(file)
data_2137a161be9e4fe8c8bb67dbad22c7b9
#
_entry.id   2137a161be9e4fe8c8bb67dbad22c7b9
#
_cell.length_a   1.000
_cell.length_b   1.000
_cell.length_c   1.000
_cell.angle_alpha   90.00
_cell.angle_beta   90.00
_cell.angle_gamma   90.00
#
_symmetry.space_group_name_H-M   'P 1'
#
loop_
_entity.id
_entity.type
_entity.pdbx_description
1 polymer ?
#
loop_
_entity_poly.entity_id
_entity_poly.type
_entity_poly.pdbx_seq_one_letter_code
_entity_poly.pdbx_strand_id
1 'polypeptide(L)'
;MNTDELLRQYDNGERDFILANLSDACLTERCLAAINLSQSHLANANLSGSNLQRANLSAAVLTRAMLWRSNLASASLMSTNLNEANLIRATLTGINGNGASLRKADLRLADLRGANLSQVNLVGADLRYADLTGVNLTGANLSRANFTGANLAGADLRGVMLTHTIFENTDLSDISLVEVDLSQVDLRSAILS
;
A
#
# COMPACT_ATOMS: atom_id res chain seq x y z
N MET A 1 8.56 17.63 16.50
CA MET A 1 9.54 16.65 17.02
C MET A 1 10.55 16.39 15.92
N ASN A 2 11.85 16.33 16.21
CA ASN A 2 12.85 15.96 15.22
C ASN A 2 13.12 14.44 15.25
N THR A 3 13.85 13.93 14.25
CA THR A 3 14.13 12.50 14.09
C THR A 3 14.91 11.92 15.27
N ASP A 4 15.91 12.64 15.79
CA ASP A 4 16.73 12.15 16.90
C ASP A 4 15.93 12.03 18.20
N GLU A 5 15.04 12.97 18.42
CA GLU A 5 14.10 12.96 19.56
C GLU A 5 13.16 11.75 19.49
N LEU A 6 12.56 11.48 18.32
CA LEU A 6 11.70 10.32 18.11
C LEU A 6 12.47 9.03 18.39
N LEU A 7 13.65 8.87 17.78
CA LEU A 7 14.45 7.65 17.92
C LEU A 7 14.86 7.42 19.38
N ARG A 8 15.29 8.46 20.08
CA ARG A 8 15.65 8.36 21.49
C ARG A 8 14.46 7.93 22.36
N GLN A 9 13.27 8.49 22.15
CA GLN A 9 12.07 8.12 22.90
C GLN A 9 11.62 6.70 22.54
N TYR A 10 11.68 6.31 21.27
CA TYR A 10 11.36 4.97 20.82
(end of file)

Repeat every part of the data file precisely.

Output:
data_2137a161be9e4fe8c8bb67dbad22c7b9
#
_entry.id   2137a161be9e4fe8c8bb67dbad22c7b9
#
_cell.length_a   1.000
_cell.length_b   1.000
_cell.length_c   1.000
_cell.angle_alpha   90.00
_cell.angle_beta   90.00
_cell.angle_gamma   90.00
#
_symmetry.space_group_name_H-M   'P 1'
#
loop_
_entity.id
_entity.type
_entity.pdbx_description
1 polymer ?
#
loop_
_entity_poly.entity_id
_entity_poly.type
_entity_poly.pdbx_seq_one_letter_code
_entity_poly.pdbx_strand_id
1 'polypeptide(L)'
;MNTDELLRQYDNGERDFILANLSDACLTERCLAAINLSQSHLANANLSGSNLQRANLSAAVLTRAMLWRSNLASASLMSTNLNEANLIRATLTGINGNGASLRKADLRLADLRGANLSQVNLVGADLRYADLTGVNLTGANLSRANFTGANLAGADLRGVMLTHTIFENTDLSDISLVEVDLSQVDLRSAILS
;
A
#
# COMPACT_ATOMS: atom_id res chain seq x y z
N MET A 1 8.56 17.63 16.50
CA MET A 1 9.54 16.65 17.02
C MET A 1 10.55 16.39 15.92
N ASN A 2 11.85 16.33 16.21
CA ASN A 2 12.85 15.96 15.22
C ASN A 2 13.12 14.44 15.25
N THR A 3 13.85 13.93 14.25
CA THR A 3 14.13 12.50 14.09
C THR A 3 14.91 11.92 15.27
N ASP A 4 15.91 12.64 15.79
CA ASP A 4 16.73 12.15 16.90
C ASP A 4 15.93 12.03 18.20
N GLU A 5 15.04 12.97 18.42
CA GLU A 5 14.10 12.96 19.56
C GLU A 5 13.16 11.75 19.49
N LEU A 6 12.56 11.48 18.32
CA LEU A 6 11.70 10.32 18.11
C LEU A 6 12.47 9.03 18.39
N LEU A 7 13.65 8.87 17.78
CA LEU A 7 14.45 7.65 17.92
C LEU A 7 14.86 7.42 19.38
N ARG A 8 15.29 8.46 20.08
CA ARG A 8 15.65 8.36 21.49
C ARG A 8 14.46 7.93 22.36
N GLN A 9 13.27 8.49 22.15
CA GLN A 9 12.07 8.12 22.90
C GLN A 9 11.62 6.70 22.54
N TYR A 10 11.68 6.31 21.27
CA TYR A 10 11.36 4.97 20.82